Even so, I was glad to reach my front door !

Cheers, Danny.

Last edited by Danny42C; 21st Dec 2015 at 20:25. Reason: Addn.
 
Old 21st Dec 2015, 20:57
  #7945 (permalink)  
 
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Danny, your Sang Froid and eagerness to get home rather than wait it out with the Ribble driver are an example to all we young wimps, though what the advantage of a bowed head served in the presence of falling shrapnel, I'm unclear.

The picture you paint of young Staff's escape is one of him flying so low that the Luftwaffe flak could not get a bead on him and thus had to resort to firing high. I wonder if that was in the vain hope of a hit from the falling shrapnel? Not nearly so vain as one might first think, it would seem. At least they hit him, though fortunately only at the cost of a new spinner it would seem.

harrym, it must have been a fairly frequent requirement (in the FE at least) for an airborne compass swing, if a new trade had to be created of Compass Adjuster. As has been pointed out, the habit of laying PSP in order to quickly create load bearing runways made the provision of a compass base at such an a/f problematic. Still sounds a desperate solution though, and presumably limited to crewed (ie multi-engined?) aircraft only. Even so, the necessary adjustments would have to be made at the compass itself, in the case of the P12 with a miniature radiator key for the four adjusters. Given the usual location of the compass on the aircraft, it would need much, "Excuse me, Sir, oh sorry, it won't take long, well not too long, well...".

Is that how you remember it Harry?
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Old 21st Dec 2015, 20:59
  #7946 (permalink)  
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ricardian (your #7942) and Chugalug (your #7943),

Thank you for the detailed 'gen' on the Edmunds Trainer, but for me it is another case of the "Carlstrom Syndrome" (Chugalug knows what I mean): ie, I know I did 3x30 minutes on them, and I have a full description of what I must've done, but still have not the slightest trace of memory of them. From what I can see, all it did was to give practice in ranging only, whereas what a fighter pilot needs is training in deflection - but how this rig could be adapted for that purpose is simply beyond me.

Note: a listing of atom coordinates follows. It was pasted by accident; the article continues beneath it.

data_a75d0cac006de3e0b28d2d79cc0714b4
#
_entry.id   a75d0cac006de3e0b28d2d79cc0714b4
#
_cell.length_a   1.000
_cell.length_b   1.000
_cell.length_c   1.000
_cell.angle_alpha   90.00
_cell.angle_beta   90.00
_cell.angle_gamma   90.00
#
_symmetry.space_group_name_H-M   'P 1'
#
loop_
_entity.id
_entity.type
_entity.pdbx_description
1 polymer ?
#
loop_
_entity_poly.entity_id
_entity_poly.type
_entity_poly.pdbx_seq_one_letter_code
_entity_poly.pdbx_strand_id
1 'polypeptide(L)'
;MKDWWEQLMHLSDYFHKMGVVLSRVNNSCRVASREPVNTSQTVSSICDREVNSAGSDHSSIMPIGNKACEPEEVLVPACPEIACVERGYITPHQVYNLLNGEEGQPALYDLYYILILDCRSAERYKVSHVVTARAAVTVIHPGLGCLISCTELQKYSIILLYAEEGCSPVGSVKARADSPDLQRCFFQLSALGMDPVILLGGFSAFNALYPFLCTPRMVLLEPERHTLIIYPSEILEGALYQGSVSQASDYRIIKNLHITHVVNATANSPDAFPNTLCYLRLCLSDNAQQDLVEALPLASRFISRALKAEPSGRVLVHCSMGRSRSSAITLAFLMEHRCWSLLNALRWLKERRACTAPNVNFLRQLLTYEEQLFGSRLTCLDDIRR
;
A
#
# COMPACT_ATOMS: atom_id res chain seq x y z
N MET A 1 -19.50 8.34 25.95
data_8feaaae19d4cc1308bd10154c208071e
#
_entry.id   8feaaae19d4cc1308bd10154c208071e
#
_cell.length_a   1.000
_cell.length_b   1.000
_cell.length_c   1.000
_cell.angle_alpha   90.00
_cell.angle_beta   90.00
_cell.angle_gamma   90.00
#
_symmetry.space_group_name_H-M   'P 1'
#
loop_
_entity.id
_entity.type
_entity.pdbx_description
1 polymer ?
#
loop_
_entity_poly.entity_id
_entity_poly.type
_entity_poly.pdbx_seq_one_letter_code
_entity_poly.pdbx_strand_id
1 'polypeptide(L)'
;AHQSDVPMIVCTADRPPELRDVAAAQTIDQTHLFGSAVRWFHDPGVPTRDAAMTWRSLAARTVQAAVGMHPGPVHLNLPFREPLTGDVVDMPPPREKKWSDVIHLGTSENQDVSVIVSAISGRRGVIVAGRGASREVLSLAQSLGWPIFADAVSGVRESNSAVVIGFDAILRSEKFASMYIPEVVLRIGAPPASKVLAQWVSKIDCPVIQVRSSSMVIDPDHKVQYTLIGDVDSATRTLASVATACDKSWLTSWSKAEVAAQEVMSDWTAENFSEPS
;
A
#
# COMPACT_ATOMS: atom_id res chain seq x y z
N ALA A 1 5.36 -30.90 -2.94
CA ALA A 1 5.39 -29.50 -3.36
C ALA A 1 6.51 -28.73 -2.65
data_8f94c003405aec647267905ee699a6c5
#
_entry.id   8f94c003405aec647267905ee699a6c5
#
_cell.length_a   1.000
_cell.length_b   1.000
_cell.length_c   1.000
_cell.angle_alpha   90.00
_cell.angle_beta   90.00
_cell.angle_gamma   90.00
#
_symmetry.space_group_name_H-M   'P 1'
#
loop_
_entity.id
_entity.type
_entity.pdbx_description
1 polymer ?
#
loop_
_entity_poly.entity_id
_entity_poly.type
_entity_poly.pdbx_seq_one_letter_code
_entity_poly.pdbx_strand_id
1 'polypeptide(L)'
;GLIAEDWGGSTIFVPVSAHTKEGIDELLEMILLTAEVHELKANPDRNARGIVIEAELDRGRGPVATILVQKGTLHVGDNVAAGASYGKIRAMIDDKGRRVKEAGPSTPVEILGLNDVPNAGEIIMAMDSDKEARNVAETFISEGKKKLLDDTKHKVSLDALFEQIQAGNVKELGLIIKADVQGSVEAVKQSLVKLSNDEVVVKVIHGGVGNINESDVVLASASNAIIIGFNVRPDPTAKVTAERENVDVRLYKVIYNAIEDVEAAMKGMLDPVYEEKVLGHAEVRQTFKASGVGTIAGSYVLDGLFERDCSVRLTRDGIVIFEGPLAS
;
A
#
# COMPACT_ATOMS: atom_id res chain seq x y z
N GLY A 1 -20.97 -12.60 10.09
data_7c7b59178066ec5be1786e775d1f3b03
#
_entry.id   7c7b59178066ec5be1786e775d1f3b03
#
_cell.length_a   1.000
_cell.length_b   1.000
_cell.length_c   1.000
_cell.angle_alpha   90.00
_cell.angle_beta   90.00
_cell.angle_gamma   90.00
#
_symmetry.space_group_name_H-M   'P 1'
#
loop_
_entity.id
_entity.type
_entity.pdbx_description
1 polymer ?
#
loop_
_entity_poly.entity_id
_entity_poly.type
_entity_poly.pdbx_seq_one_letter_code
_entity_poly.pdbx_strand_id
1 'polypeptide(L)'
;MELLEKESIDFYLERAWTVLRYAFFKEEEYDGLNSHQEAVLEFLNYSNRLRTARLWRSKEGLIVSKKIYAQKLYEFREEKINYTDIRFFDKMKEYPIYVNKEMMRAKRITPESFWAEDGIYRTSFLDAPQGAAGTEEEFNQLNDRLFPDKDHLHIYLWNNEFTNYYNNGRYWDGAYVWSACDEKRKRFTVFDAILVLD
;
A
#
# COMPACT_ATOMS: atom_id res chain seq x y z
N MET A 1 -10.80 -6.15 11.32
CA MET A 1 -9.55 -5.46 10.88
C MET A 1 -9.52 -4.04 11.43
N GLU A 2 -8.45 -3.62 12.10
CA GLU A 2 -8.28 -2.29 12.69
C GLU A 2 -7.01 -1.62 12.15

Chugalug, one look at that building and 70+ years melt away. (Eheu, fugaces.....)

EDIT: It wasn't sang-froid so much as hunger - Mum would have a good hot meal waiting for me ! And it wasn't a bowed head so much as a craven cringe.

Danny.

Last edited by Danny42C; 21st Dec 2015 at 21:19. Reason: Addn.
 
Old 21st Dec 2015, 21:14
  #7947 (permalink)  
 
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Originally Posted by Danny42C
ricardian (your #7942) and Chugalug (your #7943),

Thank you for the detailed 'gen' on the Edmunds Trainer, but for me it is another case of the "Carlstrom Syndrome" (Chugalug knows what I mean): ie, I know I did 3x30 minutes on them, and I have a full description of what I must've done, but still have not the slightest trace of memory of them. From what I can see, all it did was to give practice in ranging only, whereas what a fighter pilot needs is training in deflection - but how this rig could be adapted for that purpose is simply beyond me.

Chugalug, one look at that building and 70+ years melt away. (Eheu, fugaces.....)

Danny.
Danny, every time you use a Latin phrase I have to go look it up. Quite an education you're giving me. Or should I say "revealing the education I didn't have"
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Old 21st Dec 2015, 23:22
  #7948 (permalink)  
 
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Danny:-